19. ^ Psimouli, p. 59: "Η αδιάλειπτη επιθετική δράση της φρουράς του κάστρου του Μαργαριτιού ενάντια στη βενετική κτήση της Πάργας θα προκαλέσει τη συνδυασμένη επίθεση Βενετών, Κερκυραίων και τοπικών δυνάμεων από κατοίκους της περιοχής Πάργας 224 και Παραμυθιάς, οι οποίοι και κατεδαφίζουν το φρούριο.
  20. ^ Vakalopoulos, Kōnstantinos Apostolou (2003). History of Epirus: From the beginning of Ottoman Rule to Present (in Greek). Hērodotos. p. 206. ISBN 9789607290977. Retrieved 8 November 2020. Το γεγονός της άλωσης του Μαργαριτιού είχε μεγάλη απήχηση τόσο στη χριστιανική Δύση, ιδιαίτερα στη Βενετία, όσο και στον υπόδουλο ελληνισμό της Ηπείρου .
  21. ^ a b Balta, Oğuz & Yaşar 2011, p. 363:According to Evliya Çelebi, the citadel of Margariti in circa 1670 enclosed 200 houses and the town outside the walls, the varoş, had 1,200 houses.
  22. ^ Psimuli 2016, pp. 76–77: "The aghas and beys of Margariti (Margëlliç) were by default enemies of the Venetians because they were concerned by a possible Venetian inland expansion via the increase of the hinterland of Parga which meant reduction of the vital space of the [beys] of Margariti in lands of high agricultural value in particular."
  23. ^ Balta, Oğuz & Yaşar 2011, p. 364.
  24. ^ Malcolm 2020, p. 163.
  25. ^ Skendi, Stavro. "Beginnings of Albanian Nationalist and Autonomous Trends: The Albanian League, 1878–1881Author". American Slavic and East European Review. 12: 4. JSTOR 2491677. The southern branch of the League was formed at Gjinokastër (Argyrokastro), where;Albanian leaders held a meeting at which the districts of Janina, Gjirokastër, Delvina, Përmet, Berat, Vlora (Valona), Filat, Margariti, Ajdonat, Parga, Preveza, Arta, Tepelena, Kolonja, and Korca were represented.
  26. ^ Anamali, Skënder; Kristaq Prifti (2002). Historia e popullit shqiptar në katër vëllime (History of Albanian People in four volumes) (in Albanian). Albanian Academy of Science. ISBN 978-99927-1-622-9.
  27. ^ Schmidt-Neke, Michael (1987). Entstehung und Ausbau der Königsdiktatur in Albanien, 1912–1939. Oldenbourg Verlag. p. 320. ISBN 3-486-54321-0.
  28. ^ Pitouli-Kitsou 1997, p. 212.
  29. ^ Baltsiotis 2009, p. 94.
  30. ^ Baltsiotis 2009, p. 182.
  31. ^ Leon, George B. (1990). Greece and the First World War: from neutrality to intervention, 1917-1918. East European Monographs. p. 353. ISBN 978-0-88033-181-4. Retrieved 1 November 2010.
  32. ^ a b Tsoutsoumpis 2015, pp. 124–125: "Until the early 20th century, economic strength lay in the hands of the Muslim landowner class, many of whom were engaged in commerce and usury. This situation had been changing gradually since the mid-19th century as small numbers of individuals and later families from the province of Ioannina, settled in the principal towns of the region establishing business. By the 1920s, they were joined by local men who slowly came to constitute an elite that threatened to wrest economic control from the Muslim notables. The presence of these men led to a gradual Hellenization of formerly Albanian-majority towns, like Margariti and Filiates that was viewed with disdain by the Muslim peasantry."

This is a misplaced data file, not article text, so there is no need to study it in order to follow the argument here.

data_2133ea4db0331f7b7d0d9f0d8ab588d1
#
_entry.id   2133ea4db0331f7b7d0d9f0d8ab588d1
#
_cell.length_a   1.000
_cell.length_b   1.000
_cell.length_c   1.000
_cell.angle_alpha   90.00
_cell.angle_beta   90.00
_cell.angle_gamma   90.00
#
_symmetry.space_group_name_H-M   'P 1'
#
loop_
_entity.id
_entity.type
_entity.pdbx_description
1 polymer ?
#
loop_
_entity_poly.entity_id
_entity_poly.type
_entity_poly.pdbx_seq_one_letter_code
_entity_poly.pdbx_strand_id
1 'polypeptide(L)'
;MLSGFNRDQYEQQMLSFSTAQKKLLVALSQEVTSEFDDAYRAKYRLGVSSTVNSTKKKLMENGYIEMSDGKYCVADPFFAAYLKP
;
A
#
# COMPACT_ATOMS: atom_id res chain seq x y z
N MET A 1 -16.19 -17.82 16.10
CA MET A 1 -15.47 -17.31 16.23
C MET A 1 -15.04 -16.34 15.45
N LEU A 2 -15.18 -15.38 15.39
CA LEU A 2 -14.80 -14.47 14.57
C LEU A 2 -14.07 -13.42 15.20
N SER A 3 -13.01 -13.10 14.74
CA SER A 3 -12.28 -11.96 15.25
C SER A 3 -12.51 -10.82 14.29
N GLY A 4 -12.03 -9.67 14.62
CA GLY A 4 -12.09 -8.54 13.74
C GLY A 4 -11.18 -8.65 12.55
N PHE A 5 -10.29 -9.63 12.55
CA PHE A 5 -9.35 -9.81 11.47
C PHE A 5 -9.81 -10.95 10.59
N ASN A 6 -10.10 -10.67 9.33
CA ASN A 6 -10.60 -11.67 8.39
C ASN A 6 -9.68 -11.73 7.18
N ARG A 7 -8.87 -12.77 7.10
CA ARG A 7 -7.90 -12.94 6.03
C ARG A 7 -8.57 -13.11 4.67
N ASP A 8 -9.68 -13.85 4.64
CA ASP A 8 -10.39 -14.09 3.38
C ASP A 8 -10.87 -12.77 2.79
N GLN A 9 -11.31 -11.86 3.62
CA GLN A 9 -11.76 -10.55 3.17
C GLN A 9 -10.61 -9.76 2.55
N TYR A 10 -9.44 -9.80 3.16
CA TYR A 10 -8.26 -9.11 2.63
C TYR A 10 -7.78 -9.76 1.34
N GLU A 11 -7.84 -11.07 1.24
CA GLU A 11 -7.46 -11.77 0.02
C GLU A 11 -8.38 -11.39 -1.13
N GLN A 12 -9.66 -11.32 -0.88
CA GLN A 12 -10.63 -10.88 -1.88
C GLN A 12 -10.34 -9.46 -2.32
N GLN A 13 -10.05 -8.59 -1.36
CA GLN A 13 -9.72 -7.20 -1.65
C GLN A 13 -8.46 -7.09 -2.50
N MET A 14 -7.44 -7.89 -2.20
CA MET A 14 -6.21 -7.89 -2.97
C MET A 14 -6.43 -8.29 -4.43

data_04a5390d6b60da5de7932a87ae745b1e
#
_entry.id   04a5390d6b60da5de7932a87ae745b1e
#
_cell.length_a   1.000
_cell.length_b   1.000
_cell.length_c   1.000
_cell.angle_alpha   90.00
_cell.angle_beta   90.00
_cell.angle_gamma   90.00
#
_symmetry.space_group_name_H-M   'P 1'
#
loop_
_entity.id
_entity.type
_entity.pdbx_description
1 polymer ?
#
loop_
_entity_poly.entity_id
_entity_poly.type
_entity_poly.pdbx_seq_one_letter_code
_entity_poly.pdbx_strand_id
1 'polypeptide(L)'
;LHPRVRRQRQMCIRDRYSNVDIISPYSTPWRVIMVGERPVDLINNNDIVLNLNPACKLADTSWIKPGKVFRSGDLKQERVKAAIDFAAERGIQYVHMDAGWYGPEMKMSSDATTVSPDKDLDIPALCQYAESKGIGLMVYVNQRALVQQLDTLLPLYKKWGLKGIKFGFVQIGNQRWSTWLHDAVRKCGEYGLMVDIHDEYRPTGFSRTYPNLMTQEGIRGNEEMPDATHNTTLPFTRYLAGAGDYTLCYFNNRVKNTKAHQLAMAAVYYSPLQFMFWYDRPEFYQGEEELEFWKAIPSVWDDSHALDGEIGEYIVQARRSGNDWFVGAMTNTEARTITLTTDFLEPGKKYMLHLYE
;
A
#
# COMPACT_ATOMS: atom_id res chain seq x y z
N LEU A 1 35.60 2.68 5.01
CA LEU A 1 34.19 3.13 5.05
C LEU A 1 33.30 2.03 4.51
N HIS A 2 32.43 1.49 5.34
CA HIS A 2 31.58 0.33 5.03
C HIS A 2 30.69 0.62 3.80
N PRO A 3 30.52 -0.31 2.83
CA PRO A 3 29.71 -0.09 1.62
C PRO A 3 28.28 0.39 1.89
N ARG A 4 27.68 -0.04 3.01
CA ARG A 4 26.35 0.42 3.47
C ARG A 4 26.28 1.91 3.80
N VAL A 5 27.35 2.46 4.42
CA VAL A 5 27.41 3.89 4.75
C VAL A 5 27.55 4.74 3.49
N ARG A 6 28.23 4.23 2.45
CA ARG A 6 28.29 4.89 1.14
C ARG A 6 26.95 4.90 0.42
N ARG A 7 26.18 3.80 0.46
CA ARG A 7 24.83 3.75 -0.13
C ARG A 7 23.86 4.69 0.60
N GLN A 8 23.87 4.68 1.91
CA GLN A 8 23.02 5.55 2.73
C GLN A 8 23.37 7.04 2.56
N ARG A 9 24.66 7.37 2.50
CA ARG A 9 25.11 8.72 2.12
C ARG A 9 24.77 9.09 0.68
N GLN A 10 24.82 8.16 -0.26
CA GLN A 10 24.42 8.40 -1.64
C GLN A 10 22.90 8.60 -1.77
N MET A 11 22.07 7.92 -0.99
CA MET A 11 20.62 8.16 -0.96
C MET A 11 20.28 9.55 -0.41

33. ^ Kentrotis, Kyriakos D. (1993). Der Verlauf der griechisch-albanischen Beziehungen nach dem Zweiten Weltkrieg und die Frage der muslimishen Tschamen (in German). pp. 271–299. Retrieved 17 January 2018. Im griechischen Teil zählte man im Jahre 1923 20.319 Moslems albanischer Muttersprache. Als wichtigste Ortschaften des griechischen Çamëria sind Paramythia, Filiates, Parga und Margarti zu nennen.
  34. ^ Hammond, Nicholas Geoffrey Lemprière (1967). Epirus: the Geography, the Ancient Remains, the History and Topography of Epirus and Adjacent Areas. Oxford: Clarendon Press. p. 50. ISBN 9780198142539. "and it is the most southerly of the villages of Tsamouria, the Albanian speaking area of which Margariti and Paramythia are centres.", p. 76. "The canton of Margariti. This canton forms the heart of the Tsamouria, the region of Albanian-speaking villages. It is remote and rather backward territory of which Margariti is the geographical centre"
  35. ^ Baltsiotis 2009, p. 411.
  36. ^ Sozos, Ioannis (editted by L. Baltsiotis) (2018). "Οι Τσάμηδες στην Ήπειρο (1940 - 1944)" (in Greek). Panteion University. p. 15. Retrieved 5 February 2022. Στην Ηγουμενίτσα γίνεται στρατολόγηση Αλβανών για χάρη των ιταλικών στρατευμάτων. Στο Μαργαρίτι λαμβάνουν χώρα τραγικά γεγονότα σφαγών, λεηλασιών και δολοφονιών από τα τμήματα του Γιασίν Σαντίκ
  37. ^ Kiel, Machiel (1990). Ottoman architecture in Albania, 1385-1912. Research Centre for Islamic History, Art and Culture. p. 3. ISBN 978-92-9063-330-3. Retrieved 1 November 2010.
  38. ^ Tsoutsoumpis 2015, p. 136: "During the same period, most Muslim families from the areas of Igoumenitsa and Margariti were relocated north of Ioannina under German instructions."
  39. ^ Γκότοβος, Αθανάσιος (2013). Ετερότητα και Σύγκρουση: Ταυτότητες στην Κατοχική Θεσπρωτία και ο Ρόλος της Μουσουλμανικής Μειονότητας. University of Ioannina, Dodoni Journal. pp. 38–39.
  40. ^ "Detailed census results 1991" (PDF). Archived from the original (PDF) on 2016-03-03. (39 MB) (in Greek and French)
  41. ^ Vlora, Ekrem(2001) (in Albanian), Kujtime [Memories], Tirana, Albania: Shtëpia e librit & Komunikimit, ISBN 99927-661-6-6
  42. ^ Archived 2010-05-16 at the Wayback Machine